(CNN) – Investigators with the National Transportation Safety Board are working to find out if mechanical failure or human error was to blame for this week’s deadly train derailment in Philadelphia.
U.S. Navy shipman Justin Zemser is the first of eight crash victims to be laid to rest. As his family bids a final farewell Friday, the investigation into what caused the deadly derailment will likely carry on into the weekend.
Investigators removed one of coaches from the crash site; the mangled metal, covered with a black tarp.
Some of the focus remains on Brandon Bostian, the engineer of train number 188.
The NTSB says it has obtained video showing the moments before the crash. The train seems to accelerate from less than 70 miles an hour to 106 in only 65 seconds.
Investigators are hopeful Bostian, who has suffered a concussion, can help them learn why that happened.
“We’re very excited that he’s agreed to talk to us. We plan to do it in the next few days.”
Investigators are left to pour over the rest of the evidence until that interview happens.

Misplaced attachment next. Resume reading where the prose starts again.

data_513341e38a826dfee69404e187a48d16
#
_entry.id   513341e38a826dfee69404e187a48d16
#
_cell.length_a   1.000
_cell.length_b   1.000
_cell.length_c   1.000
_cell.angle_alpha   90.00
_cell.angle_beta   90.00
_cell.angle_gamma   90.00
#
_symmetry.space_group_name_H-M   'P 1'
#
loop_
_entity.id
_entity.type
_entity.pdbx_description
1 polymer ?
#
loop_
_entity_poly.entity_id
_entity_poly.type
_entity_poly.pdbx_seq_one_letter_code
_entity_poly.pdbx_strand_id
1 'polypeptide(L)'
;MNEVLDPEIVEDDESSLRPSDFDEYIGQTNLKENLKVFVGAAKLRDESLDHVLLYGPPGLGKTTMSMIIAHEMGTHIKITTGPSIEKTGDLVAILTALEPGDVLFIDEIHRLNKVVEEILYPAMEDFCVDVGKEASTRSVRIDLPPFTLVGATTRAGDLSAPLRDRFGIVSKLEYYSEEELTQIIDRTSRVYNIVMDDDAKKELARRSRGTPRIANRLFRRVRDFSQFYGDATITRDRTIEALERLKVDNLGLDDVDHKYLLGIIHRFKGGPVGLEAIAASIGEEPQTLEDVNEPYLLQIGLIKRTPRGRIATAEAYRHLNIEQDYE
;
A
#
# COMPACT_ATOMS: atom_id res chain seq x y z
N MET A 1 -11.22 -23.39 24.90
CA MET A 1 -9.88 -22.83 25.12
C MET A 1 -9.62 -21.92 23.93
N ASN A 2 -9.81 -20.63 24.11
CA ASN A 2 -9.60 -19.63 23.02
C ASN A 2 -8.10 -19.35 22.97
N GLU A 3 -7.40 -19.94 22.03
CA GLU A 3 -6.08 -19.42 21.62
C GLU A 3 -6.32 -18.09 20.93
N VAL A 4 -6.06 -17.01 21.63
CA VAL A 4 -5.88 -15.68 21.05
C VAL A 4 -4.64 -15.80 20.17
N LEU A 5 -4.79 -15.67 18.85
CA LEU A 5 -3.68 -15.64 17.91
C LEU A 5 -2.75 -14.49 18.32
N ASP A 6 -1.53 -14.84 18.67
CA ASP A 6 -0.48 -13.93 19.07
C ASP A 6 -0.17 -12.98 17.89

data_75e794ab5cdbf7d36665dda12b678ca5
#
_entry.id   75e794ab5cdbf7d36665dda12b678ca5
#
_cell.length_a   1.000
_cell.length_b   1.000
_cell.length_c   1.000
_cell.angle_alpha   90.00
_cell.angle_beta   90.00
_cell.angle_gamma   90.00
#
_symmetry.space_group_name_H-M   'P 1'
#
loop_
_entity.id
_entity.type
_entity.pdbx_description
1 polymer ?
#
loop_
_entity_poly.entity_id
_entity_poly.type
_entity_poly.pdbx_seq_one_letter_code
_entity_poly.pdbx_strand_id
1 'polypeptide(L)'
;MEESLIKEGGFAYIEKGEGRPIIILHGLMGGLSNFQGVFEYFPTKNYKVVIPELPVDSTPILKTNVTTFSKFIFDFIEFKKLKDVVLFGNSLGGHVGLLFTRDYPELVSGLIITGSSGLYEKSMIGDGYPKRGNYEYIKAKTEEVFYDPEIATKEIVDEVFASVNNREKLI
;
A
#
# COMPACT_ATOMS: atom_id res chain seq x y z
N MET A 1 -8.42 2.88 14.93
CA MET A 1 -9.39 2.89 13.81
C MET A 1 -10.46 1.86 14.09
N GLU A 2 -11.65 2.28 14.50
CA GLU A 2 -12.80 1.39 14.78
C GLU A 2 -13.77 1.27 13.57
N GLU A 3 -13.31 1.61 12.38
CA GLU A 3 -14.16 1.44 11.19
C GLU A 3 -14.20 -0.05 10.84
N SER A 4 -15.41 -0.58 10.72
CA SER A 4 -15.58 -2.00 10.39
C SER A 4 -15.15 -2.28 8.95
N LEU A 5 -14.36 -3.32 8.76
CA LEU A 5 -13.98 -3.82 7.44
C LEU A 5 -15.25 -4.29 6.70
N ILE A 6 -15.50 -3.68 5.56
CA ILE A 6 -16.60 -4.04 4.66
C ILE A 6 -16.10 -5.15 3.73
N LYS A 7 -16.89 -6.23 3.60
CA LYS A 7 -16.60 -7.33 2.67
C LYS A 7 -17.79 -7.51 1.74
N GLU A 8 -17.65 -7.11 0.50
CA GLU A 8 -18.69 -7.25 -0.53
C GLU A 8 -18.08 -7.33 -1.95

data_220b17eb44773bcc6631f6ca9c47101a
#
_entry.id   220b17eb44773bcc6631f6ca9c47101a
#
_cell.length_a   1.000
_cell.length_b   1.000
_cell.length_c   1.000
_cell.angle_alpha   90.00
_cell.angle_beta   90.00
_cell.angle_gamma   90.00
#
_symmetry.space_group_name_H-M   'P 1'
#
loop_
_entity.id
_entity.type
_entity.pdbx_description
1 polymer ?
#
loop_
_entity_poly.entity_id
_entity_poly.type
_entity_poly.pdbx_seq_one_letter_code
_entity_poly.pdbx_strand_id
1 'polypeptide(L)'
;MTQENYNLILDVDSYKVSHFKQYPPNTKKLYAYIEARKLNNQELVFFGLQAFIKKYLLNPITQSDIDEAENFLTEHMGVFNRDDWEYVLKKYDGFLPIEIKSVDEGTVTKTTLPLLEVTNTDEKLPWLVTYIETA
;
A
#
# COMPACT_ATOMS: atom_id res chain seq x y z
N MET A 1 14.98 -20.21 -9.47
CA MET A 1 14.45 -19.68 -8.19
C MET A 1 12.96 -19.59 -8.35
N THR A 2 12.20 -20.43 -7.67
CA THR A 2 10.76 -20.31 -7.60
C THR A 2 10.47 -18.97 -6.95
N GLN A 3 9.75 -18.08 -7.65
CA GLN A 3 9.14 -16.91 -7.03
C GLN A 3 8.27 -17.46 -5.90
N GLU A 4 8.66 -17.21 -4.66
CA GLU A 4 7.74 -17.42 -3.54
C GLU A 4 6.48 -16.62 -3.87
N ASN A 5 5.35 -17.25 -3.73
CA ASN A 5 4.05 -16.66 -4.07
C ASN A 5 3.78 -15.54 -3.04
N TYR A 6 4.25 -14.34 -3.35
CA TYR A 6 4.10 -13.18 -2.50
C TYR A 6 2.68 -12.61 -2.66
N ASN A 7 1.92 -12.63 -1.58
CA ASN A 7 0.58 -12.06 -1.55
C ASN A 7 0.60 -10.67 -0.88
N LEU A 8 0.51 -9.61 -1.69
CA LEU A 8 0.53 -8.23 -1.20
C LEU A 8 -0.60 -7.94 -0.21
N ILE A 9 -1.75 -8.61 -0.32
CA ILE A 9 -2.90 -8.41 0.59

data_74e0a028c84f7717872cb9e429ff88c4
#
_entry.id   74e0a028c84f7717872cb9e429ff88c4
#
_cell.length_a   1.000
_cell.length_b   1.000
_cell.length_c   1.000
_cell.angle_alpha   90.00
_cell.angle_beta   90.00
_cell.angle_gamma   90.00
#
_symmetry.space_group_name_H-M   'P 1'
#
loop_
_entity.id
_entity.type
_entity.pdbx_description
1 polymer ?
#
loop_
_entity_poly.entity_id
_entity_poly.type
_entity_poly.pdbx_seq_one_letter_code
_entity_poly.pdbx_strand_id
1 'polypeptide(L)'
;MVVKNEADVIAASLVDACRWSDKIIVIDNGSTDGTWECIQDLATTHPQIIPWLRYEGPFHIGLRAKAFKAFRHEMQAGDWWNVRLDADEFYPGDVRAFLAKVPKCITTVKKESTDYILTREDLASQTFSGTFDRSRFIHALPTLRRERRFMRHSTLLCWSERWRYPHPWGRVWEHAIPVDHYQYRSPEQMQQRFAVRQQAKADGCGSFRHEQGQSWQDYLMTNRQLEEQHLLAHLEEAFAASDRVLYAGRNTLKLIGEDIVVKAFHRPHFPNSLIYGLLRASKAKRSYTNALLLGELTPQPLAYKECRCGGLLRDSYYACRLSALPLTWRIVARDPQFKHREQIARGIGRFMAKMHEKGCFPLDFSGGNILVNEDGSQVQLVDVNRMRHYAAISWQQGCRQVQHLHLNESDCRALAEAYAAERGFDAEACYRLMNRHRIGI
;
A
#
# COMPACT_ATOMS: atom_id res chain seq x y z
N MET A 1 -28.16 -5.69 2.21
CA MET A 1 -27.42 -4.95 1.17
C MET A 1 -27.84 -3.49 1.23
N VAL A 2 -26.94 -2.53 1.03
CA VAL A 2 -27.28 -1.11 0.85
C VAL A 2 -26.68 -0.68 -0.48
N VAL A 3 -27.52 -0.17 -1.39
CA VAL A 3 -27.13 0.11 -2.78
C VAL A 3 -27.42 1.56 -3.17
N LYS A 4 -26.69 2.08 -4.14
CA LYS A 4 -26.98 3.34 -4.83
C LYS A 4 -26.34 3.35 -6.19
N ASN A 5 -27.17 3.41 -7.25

The derailment disaster is renewing debate over federal spending on the nation’s aging rail infrastructure.
“We cannot continue to make excuses for relying on our outdated rail infrastructure.”
Amtrak continues working to install an automated speed control system throughout its entire north-east corridor. Known as positive train control, the system could have overridden human errors and slowed the train down had it been in place where the derailment happened.
State prosecutors are now involved and are determining whether there is sufficient evidence to purse any criminal charges against the train’s engineer, Brandon Bostian.
An official close to the investigation says Bostian met with NTSB investigators Friday afternoon.
According to an official with the Philadelphia District Attorney’s Office, they are is closely monitoring the police investigation and awaiting results from NTSB’s accident investigation.
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